Hagle: Congress has the purse strings


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The unemployment rate for Americans 18-29 years old is nearly 12 percent. Given the increasing debt that students must incur for a college education, it’s no surprise that jobs is an important issue this election year. It’s also no surprise that both President Obama and Gov. Mitt Romney frequently talk about the issue. The question is, can presidents really do anything to improve job prospects for unemployed Americans? The answer is both yes and no.

In large measure, presidents are at the mercy of economic cycles. Factors outside their control can affect the overall economic situation during their presidencies. For the most part, a president’s policies will operate at the margin. This means that successful policies might get us out of a downturn a bit faster or extend a good economy a bit longer. Unsuccessful policies might make a bad economy worse or begin to slow an economic boom. 

In talking about jobs, one must note the difference between public- and private-sector jobs. Democrats tend to favor bigger government, which is why public-sector unions are an important part of the Democratic base. Republicans argue that expanding the size of government doesn’t help the economy because it’s still tax dollars that pay the salaries of new government workers. The Democrats’ counterargument is that putting money in the hands of public employees increases demand for products and gets the economy going. Democrats and Republicans disagree on whether spending of this type actually stimulates the economy. Either way, it’s certainly true that the size of government is something presidents actually have some control over.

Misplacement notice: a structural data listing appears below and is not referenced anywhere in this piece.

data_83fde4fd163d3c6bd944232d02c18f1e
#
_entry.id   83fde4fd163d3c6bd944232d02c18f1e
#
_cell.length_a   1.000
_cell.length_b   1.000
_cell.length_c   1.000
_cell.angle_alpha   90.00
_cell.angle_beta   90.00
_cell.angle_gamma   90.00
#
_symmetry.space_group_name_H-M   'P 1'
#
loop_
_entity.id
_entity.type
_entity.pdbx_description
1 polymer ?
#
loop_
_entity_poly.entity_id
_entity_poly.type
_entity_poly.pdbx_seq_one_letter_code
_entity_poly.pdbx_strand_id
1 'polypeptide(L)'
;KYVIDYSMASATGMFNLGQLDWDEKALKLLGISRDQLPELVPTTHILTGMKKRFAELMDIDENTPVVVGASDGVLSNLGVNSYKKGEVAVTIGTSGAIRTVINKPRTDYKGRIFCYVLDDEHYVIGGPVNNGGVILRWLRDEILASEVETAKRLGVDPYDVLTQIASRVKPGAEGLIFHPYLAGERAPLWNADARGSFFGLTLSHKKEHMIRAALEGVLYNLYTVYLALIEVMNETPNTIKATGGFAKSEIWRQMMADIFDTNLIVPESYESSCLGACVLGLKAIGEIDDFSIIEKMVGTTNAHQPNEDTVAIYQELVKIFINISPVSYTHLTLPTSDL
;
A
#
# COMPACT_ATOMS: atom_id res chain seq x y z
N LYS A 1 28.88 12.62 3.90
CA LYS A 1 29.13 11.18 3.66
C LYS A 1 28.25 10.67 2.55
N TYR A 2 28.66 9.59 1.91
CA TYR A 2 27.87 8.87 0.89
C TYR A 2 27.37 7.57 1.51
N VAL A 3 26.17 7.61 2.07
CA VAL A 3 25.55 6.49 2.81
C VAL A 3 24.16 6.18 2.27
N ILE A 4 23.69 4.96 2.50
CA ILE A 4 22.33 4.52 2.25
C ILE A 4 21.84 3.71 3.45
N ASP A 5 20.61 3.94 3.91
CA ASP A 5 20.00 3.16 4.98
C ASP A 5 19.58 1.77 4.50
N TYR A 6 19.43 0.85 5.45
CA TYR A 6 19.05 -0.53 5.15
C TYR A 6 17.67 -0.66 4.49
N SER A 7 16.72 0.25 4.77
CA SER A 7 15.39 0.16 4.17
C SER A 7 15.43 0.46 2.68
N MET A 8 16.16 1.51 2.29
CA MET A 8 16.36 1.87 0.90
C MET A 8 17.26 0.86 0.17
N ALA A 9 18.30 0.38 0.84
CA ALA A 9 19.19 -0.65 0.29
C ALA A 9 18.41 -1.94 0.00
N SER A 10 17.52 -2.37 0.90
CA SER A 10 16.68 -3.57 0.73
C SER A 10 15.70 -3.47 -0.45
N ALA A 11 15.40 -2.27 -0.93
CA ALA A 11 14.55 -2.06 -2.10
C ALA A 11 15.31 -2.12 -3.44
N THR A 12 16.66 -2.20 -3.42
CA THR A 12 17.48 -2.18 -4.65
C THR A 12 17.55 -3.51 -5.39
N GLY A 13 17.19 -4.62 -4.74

In considering private sector jobs, the general view of Republicans is that it’s not the role of government to create jobs but rather to provide an environment in which businesses can prosper. Business owners argue that burdensome regulations, high taxes, and an uncertain business environment make it hard for them to plan ahead. As a result, many businesses are delaying expansion and hiring decisions.

Democrats, on the other hand, tend to believe that regulations are necessary to stop what they believe to be the excesses and abuses of businesses. This includes large profits made by big corporations, which they would like to tax at higher rates.

Regardless of their policies on jobs and the economy, presidents must work with Congress to pass legislation. This is particularly difficult right now given that the Republicans who control the House of Representatives firmly believe that raising taxes in a down economy is a terrible idea. Obama and the Democrats who control the Senate believe that raising taxes on the wealthy is necessary. Neither side seems willing to budge.

It’s not likely that control of either chamber will change after the November elections. If Obama is re-elected, he will need to find a way work with House Republicans. If Romney is elected, he might be able to make a fresh start with Congress and use his business experience to find a way forward that Senate Democrats will accept.

Regardless of who wins, it’s clear that the next president must find a bipartisan solution to improve the economy.

Associate Professor Timothy Hagle

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